Real Estate Market Cycle Monitor: First Quarter 2019 Analysis – The Property Chronicle
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Real Estate Market Cycle Monitor: First Quarter 2019 Analysis

The Professor

The Physical Market Cycle Analysis of 5 Property Types in 54 Metropolitan Statistical Areas (MSAs).

The economic expansion has been solid with 1Q GDP growth at 3.1%, which also drove continued job and wage growth so far in 2019. Trade uncertainty moved investors toward safety and drove the 10-year treasury down to a 2.16% yield in May, which should help to keep mortgage interest rates low and real estate’s positive financial leverage position very favorable. Demand and supply growth are in equilibrium balance in more markets and property types than ever before. We expect the moderate economic expansion to continue for a few years.

Office occupancy decreased 0.1% in 1Q19, rents grew 0.5% for the quarter and 2.1% annually.

Industrial occupancy decreased 0.1% in 1Q19, rents grew 1.1% for the quarter and 5.6% annually.

Apartment occupancy increased 0.1% in 1Q19, rents grew 1.3% for the quarter, but grew 3.2% annually.

Retail occupancy was flat in 1Q19, rents grew 0.1% for the quarter and 1.4% annually.

Hotel occupancy increased 0.3% in 1Q19, room rates grew 2.5% for the quarter but grew 3.6% annually.

The cycle monitor analyses occupancy movements in five property types in 54 MSAs. Market cycle analysis should enhance investment-decision capabilities for investors and operators. The five property type cycle charts summarise almost 300 individual models that analyse occupancy levels and rental growth rates to provide the foundation for long-term investment success. Commercial real estate markets are cyclical due to the lagged relationship between demand and supply for physical space. The long-term occupancy average is different for each market and each property type. Long-term occupancy average is a key factor in determining rental growth rates — a key factor that affects commercial real estate income and thus returns.

Rental growth rates can be characterized in different parts of the market cycle, as shown below.


The national office market occupancy level decreased 0.1% in 1Q19, but was up 0.3% year-over-year. Continued GDP and employment growth are driving moderate office demand growth. More landlords are adopting short term rental programs to compete with WeWorks and other flex rental companies.

Daily rental rates cost as much as four times long term lease rates, but include furniture and support equipment. They are offering additional services as well to increase profitability. It has become the favoured option for start-up companies and large firm expansions. New York has the highest amount of short term office lease space in the United States. New office supply continued at reasonable rates and six markets moved to peak/equilibrium occupancy levels. Only one market, Austin, had too much supply growth that pushed it into the hyper-supply phase of the cycle. Average national rents increased 0.5% in 1Q19 and produced a 2.1% increase year-over-year.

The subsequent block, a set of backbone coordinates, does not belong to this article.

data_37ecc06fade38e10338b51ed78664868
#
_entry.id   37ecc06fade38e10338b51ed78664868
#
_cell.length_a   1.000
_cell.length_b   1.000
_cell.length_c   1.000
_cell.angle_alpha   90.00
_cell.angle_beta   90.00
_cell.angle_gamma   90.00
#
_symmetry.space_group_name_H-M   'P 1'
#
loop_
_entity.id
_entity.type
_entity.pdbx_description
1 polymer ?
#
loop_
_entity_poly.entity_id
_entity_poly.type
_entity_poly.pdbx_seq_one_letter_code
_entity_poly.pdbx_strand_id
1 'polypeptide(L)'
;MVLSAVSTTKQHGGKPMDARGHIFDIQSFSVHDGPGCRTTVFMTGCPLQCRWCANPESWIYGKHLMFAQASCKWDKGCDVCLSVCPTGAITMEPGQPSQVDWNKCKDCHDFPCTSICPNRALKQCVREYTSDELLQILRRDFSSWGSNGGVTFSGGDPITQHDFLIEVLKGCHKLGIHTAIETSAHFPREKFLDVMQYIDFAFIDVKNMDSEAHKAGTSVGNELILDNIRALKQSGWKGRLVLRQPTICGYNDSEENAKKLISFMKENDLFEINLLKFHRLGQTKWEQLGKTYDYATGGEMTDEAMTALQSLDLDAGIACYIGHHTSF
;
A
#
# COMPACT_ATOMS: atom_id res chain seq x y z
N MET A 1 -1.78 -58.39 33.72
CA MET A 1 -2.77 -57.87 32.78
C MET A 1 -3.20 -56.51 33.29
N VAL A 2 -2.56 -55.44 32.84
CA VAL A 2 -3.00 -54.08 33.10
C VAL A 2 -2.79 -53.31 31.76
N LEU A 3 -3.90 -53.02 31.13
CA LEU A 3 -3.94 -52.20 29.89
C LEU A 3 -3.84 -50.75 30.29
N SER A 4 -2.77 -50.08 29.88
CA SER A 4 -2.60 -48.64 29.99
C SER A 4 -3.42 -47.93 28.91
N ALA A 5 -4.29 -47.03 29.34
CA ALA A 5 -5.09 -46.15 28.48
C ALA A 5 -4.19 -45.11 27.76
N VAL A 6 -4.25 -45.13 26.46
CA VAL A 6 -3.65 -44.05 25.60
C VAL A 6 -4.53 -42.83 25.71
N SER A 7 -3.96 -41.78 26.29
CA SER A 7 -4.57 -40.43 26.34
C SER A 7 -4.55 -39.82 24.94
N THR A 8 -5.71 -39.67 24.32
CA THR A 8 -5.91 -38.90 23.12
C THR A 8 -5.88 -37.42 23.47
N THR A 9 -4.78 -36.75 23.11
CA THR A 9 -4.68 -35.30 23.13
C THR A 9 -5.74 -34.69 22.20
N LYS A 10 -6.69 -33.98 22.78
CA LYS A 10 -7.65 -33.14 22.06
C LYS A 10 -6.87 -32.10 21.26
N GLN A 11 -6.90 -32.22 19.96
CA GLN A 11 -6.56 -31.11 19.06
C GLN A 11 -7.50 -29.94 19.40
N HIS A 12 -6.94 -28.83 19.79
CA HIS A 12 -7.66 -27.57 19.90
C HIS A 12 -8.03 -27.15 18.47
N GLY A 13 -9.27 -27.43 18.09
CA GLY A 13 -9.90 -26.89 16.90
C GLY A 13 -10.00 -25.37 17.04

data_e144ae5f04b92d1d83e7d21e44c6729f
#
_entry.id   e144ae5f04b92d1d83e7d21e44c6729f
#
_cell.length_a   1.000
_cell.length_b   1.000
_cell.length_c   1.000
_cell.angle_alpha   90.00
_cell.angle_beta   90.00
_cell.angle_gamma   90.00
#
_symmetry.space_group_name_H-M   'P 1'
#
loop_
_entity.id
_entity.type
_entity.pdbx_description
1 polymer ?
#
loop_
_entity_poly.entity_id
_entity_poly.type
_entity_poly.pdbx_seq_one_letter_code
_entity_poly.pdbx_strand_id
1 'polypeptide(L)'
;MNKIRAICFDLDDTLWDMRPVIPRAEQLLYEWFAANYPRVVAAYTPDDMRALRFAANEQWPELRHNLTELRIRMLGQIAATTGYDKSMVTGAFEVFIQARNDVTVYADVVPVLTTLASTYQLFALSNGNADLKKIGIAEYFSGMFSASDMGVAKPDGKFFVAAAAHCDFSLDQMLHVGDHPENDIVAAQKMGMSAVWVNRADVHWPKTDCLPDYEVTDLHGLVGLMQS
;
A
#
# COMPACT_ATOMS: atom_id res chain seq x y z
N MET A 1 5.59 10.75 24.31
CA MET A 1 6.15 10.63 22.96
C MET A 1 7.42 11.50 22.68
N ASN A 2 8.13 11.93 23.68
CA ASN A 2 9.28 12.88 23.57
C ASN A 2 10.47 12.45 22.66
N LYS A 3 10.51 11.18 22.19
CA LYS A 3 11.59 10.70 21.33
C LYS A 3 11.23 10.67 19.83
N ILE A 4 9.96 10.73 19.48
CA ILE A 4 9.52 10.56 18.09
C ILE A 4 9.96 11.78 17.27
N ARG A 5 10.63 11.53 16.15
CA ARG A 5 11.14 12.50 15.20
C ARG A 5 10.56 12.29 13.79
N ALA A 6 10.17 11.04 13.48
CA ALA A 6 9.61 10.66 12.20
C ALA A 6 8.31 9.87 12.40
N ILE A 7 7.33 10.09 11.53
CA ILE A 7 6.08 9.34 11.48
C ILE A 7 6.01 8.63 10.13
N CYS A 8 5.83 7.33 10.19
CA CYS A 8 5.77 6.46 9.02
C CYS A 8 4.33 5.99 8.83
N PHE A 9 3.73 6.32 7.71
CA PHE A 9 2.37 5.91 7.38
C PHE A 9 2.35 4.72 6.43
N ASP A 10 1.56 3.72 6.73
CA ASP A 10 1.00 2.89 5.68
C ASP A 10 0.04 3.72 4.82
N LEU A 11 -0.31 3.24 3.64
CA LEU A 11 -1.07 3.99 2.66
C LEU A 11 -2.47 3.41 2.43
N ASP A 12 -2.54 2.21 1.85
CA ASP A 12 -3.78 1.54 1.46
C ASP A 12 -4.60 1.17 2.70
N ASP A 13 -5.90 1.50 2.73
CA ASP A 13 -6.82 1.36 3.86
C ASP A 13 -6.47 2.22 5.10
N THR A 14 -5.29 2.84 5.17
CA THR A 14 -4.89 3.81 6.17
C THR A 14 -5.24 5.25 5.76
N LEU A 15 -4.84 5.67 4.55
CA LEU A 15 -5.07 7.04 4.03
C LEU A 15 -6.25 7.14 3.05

Note: The 11-largest office markets make up 50% of the total square footage of office space we monitor. Thus, the 11-largest office markets are in bold italic type to help distinguish how the weighted national average is affected.

(Markets that have moved since the previous quarter are now shown with a + or – symbol next to the market name and the number of positions the market has moved is also shown, i.e., +1, +2 or -1, -2. Markets do not always go through smooth forward-cycle movements and can regress or move backward in their cycle position when occupancy levels reverse their usual direction. This can happen when the marginal rate of change in demand increases (or declines) faster than originally estimated or if supply growth is stronger (or weaker) than originally estimated.)


Industrial occupancies declined 0.1% in 1Q19 and were flat year-over-year, as equilibrium occupancy levels continued in almost all markets. Only three markets experienced too much supply, moving them into the hyper-supply phase of the cycle. Expansion for internet fulfillment delivery by many retailers continues to be the top driving force in demand. We also see more demand in secondary markets for internet fulfillment and last mile delivery strategies. Building layout and location for last mile delivery has not yet become standardised, so many options are being tried. Industrial national average rents increased 1.1% in 1Q19 and increased 5.6% year-over-year.

Note: The 12-largest industrial markets make up 50% of the total square footage of industrial space we monitor. Thus, the 12-largest industrial markets are in bold italic type to help distinguish how the weighted national average is affected.


The national apartment occupancy average increased 0.1% in 1Q19 and improved 0.4% year-over-year. Moderate and stable demand growth continued with the expanding jobs market and increased GDP growth. Assuming no major challenging events, we expect this demand to continue for at least the next four years as the demographic wave of millennials graduating and getting jobs continues. However, the recent lower interest rates in May 2019 may allow more renters to purchase homes, putting a drag on demand growth. Supply growth moderated slightly in a number of markets, allowing them to move back to peak equilibrium occupancy levels. Average national apartment rent growth increased 1.3% in 1Q19 and national average rents increased 3.2% year-over-year.

Note: The 10-largest apartment markets make up 50% of the total square footage of multifamily space we monitor. Thus, the 10-largest apartment markets are in bold italic type to help distinguish how the weighted national average is affected.


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